Question of the Week: What is thrush?
How did my horse get thrush, and what do I do to treat it?
Anna O'Brien, DVM |
November 8, 2011
Q: I work at a therapeutic riding barn
and one of the horses has thrush. He is 25 years old and we are not using him
for riding right now. What exactly is thrush, and how can I treat it? How might
he have gotten it? Could his age be a factor?
Thrush is a very common hoof ailment in horses, but it is rarely serious
and relatively simple to treat. A mere
bacterial infection around the frog of a horse’s hoof, this condition causes a
distinct black, smelly build up of necrotic exudate (dead cells and general
gunk) in the sulci, or deep grooves, in the center of and around the frog. The
bacteria that cause this condition, usually Fusobacterium
necrophorum which is the same bacteria that causes foot rot in cattle and
sheep, grow and thrive in the hidden, constantly moist crevices of hooves
standing in muddy and wet areas, stalls soaked in urine, or those that are not
frequently cleaned out with a hoof pick.
Horses with deep sulci in their frogs are also predisposed to this
condition, as these deep clefts provide perfect caves for these bacteria to
hide and proliferate. Conformationally,
horses with long contracted heels are also at greater risk for developing
thrush. Age is not a factor for
The treatment for thrush centers on
drying out the sole of the hoof since little moisture yields little bacterial
growth. Note I didn’t say no
moisture. A frog that is too dry will
flake and lose some of its flexibility and shock-absorbing qualities. There should be a two-pronged attack on
thrush. The first part is to take
control of the hoof environment. Clean
your horse’s hooves twice a day and try your best to have the horse stand in
dry areas with good drainage. Sometimes
this is difficult, as in the spring with heavy rains or in the winter with
snow. Also, sometimes, horses will
choose to stand in the muddiest part of the field no matter what you do! If the horse is stalled, make sure to clean
the stall daily and provide plenty of fresh, clean bedding. Some horses with thrush also benefit from a
visit with the farrier. The farrier can
trim excess frog away, allowing air and medication to more easily penetrate
deep into the sulci.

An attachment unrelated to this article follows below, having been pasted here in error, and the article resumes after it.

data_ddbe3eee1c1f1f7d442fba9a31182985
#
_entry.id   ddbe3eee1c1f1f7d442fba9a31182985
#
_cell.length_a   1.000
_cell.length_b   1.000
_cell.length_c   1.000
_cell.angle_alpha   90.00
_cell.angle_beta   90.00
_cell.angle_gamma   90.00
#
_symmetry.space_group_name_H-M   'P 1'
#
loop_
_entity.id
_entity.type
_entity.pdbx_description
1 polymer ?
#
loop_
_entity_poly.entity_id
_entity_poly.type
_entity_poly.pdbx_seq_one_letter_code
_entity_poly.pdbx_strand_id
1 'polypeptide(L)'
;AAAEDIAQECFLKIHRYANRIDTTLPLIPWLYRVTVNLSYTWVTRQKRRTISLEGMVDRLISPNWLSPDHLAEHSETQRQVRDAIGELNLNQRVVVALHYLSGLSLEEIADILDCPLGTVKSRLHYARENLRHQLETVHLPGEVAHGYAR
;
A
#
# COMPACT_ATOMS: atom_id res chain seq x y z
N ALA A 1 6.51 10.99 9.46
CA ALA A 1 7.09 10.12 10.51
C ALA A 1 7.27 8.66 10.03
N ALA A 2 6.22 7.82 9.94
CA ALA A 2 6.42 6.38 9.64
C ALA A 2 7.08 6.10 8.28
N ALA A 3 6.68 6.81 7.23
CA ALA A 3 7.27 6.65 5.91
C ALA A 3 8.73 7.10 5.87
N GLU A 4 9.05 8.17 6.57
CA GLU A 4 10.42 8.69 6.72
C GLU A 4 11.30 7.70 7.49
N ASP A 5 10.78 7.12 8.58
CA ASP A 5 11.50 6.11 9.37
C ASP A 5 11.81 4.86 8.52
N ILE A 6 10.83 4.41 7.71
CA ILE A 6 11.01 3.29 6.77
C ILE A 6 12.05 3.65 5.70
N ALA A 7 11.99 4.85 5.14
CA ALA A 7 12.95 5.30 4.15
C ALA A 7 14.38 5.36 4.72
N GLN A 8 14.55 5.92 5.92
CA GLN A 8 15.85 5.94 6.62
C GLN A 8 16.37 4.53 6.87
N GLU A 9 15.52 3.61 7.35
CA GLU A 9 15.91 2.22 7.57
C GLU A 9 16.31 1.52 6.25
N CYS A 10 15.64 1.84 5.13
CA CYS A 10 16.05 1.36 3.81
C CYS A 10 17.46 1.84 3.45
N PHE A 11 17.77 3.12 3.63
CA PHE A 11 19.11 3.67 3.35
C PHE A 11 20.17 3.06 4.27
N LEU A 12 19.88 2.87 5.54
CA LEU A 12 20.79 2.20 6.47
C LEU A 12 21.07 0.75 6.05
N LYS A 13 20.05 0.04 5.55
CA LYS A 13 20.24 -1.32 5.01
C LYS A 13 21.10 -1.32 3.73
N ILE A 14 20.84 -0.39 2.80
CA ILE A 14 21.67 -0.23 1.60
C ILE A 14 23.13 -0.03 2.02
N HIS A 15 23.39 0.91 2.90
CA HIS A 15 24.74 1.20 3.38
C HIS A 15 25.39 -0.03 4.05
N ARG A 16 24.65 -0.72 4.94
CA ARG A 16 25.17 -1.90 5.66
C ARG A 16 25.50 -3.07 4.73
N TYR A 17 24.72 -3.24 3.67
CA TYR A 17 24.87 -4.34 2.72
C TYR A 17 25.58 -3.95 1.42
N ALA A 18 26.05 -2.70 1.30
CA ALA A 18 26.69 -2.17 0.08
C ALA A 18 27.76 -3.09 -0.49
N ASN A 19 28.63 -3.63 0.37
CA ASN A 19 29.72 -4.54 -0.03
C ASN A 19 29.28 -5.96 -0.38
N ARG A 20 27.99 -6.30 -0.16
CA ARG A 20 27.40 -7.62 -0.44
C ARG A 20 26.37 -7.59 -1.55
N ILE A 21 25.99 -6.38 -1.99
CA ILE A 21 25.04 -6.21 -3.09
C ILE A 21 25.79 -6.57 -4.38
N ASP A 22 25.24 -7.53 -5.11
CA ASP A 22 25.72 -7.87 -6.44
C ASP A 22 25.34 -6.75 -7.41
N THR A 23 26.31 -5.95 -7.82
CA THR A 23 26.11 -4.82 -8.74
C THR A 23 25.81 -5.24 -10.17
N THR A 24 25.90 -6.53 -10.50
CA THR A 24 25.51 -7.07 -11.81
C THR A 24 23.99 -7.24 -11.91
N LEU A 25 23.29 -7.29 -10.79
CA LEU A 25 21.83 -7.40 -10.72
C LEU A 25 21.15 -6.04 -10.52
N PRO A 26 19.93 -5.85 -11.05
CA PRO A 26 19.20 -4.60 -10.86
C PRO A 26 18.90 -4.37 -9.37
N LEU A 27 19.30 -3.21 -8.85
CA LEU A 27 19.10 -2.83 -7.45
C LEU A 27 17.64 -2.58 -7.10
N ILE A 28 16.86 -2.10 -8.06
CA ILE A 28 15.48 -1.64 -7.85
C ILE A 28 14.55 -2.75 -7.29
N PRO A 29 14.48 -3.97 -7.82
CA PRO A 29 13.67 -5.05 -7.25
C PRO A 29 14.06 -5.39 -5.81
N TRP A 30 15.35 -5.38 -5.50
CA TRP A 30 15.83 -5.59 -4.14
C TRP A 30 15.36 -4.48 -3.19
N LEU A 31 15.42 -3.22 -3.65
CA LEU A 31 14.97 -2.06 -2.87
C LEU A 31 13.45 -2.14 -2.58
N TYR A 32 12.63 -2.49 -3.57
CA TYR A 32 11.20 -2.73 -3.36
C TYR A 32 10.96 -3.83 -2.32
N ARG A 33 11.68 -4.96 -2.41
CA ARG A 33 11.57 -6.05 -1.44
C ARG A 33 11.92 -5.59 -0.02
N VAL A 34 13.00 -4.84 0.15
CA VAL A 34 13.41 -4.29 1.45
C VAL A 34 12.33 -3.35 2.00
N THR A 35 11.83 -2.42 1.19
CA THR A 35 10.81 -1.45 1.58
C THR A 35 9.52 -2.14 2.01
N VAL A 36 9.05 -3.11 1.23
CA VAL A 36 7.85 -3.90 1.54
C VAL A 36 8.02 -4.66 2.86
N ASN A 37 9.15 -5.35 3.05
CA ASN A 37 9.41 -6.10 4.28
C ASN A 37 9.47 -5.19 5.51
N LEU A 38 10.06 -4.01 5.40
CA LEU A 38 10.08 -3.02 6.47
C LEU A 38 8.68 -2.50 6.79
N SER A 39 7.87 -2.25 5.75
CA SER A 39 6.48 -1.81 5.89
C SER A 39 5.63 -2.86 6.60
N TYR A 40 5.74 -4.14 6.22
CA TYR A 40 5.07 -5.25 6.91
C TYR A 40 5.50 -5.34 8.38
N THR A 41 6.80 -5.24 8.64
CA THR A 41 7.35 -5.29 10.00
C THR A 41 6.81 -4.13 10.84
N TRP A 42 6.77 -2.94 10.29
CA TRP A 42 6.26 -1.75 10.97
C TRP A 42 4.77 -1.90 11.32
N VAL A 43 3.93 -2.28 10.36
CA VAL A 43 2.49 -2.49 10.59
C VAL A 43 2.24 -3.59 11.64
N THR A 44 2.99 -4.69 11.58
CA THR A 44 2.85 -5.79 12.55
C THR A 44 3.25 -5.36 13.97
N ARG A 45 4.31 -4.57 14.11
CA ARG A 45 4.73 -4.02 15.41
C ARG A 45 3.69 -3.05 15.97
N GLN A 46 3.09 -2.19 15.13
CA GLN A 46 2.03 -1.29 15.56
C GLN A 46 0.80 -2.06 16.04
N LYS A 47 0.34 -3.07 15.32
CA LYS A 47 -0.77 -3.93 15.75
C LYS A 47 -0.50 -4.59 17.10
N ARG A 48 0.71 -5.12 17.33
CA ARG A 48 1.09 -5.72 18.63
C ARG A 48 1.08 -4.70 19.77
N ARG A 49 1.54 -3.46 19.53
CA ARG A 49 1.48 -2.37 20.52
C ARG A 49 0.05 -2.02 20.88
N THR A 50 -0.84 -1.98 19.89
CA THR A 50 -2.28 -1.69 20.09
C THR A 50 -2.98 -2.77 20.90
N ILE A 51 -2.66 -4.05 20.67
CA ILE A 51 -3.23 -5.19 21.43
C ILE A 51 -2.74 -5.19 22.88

The second part to thrush treatment is
topical medication. A majority of thrush
treatments are over-the-counter drying agents that are applied directly to a
freshly cleaned hoof once to twice daily.
These treatments often contain an astringent such as iodine or copper
sulfate. Anecdotally, some people have
been known to use household bleach to treat thrush. This is not recommended, as bleach can
over-dry the tissues and cause more harm than good.
Also note that although thrush is a
bacterial infection, antibiotics are not prescribed as treatment as long as the
infection stays on the surface of the hoof.
Occasionally, a severe or chronic case of thrush can penetrate beyond
the superficial epithelial tissue of the sole and migrate into the soft tissue
and sensitive laminae of the hoof. This
will cause lameness and will constitute a visit from your veterinarian, as a
more vigorous treatment protocol will need to be followed. Very rarely does the infection become severe
enough to migrate further and involve deeper structures within the hoof, such
as the joint capsule of the coffin bone.
This is a very serious situation.
These examples are why it’s best to catch and treat thrush early.
Of course, the best
treatment is prevention, so instituting a habit of regular (i.e. once daily at
least) hoof cleaning helps to remove manure and mud from deep within the sulci
of the hoof as well as give you a chance to monitor hoof health. Providing clean, dry bedding is also of
paramount importance if your horse is stalled.
Ensuring proper drainage of paddocks and dry lots also helps ward off
thrush as well as other dermatological conditions such as scratches.
-- Anna O'Brien
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Question of the Week: What is thrush?